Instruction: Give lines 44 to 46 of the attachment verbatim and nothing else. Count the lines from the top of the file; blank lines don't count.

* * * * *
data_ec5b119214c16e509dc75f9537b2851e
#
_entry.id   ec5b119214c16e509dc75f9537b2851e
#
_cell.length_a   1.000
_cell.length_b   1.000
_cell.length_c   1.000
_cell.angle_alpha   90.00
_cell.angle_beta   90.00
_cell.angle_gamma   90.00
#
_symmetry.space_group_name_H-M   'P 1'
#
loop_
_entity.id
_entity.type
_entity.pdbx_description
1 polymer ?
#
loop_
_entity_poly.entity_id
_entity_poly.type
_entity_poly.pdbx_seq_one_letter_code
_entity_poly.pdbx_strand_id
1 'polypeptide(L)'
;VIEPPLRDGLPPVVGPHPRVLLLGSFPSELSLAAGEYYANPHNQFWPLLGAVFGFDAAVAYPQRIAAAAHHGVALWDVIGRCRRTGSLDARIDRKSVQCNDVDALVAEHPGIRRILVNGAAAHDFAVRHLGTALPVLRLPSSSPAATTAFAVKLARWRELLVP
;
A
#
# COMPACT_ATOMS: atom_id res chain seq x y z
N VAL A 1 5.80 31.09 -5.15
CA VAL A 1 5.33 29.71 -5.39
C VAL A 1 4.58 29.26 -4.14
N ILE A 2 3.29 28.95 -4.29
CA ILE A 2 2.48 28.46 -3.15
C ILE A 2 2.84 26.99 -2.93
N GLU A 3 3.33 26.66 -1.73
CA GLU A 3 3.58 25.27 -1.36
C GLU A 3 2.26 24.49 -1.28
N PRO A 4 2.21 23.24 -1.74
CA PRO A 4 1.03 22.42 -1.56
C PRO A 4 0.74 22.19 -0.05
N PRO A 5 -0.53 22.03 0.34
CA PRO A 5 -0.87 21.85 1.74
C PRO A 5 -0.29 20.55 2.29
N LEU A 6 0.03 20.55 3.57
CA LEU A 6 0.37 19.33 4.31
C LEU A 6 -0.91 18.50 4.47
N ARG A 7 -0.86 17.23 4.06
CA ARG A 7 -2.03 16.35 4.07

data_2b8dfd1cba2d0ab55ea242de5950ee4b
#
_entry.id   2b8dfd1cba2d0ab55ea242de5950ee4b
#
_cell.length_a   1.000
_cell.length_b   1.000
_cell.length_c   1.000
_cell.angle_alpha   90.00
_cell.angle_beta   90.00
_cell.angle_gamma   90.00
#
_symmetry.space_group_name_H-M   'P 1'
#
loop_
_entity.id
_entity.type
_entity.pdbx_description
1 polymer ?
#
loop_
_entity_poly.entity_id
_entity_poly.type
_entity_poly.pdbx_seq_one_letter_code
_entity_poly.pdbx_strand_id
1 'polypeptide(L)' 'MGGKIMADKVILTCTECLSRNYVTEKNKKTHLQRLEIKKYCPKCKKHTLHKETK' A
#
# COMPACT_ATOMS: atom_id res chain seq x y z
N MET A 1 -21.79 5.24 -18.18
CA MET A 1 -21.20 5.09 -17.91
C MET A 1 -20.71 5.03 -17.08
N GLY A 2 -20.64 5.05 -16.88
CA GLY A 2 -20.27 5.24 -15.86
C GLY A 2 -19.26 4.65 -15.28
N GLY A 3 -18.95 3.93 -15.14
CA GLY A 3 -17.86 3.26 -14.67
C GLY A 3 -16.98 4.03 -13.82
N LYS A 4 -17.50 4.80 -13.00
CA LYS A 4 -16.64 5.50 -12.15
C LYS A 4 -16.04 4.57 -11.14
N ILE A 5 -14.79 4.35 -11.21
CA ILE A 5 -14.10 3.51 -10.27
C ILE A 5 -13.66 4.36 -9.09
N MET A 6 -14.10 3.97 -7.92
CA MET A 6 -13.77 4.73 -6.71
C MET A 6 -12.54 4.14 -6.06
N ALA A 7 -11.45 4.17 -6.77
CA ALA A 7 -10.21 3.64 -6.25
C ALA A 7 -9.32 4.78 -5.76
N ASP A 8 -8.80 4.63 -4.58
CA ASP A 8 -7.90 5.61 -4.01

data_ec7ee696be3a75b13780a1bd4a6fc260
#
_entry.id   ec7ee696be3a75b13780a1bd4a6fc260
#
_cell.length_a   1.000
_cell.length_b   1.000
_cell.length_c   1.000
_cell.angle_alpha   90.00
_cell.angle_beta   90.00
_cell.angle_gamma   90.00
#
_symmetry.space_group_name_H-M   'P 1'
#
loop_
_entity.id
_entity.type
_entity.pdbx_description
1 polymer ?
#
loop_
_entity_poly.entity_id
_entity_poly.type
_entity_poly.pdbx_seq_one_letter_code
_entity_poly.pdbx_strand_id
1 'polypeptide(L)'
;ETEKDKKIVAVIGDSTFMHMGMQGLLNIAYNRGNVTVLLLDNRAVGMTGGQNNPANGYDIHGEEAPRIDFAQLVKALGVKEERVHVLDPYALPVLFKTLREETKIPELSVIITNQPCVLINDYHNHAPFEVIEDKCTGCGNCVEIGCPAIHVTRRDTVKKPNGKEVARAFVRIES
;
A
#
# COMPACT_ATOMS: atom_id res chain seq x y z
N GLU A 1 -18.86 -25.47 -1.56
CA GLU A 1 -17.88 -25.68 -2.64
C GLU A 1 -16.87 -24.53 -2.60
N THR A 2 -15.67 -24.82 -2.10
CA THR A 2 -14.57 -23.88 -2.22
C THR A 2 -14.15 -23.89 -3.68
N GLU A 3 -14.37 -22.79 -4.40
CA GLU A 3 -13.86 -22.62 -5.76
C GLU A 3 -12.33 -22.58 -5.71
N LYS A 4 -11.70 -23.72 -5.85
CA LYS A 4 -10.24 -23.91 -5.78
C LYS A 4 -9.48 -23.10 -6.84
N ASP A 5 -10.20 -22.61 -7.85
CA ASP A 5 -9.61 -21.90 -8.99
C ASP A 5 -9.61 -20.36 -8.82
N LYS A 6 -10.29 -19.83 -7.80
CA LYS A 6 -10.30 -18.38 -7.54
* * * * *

CA PRO A 5 -0.87 21.85 1.74
C PRO A 5 -0.29 20.55 2.29
N LEU A 6 0.03 20.55 3.57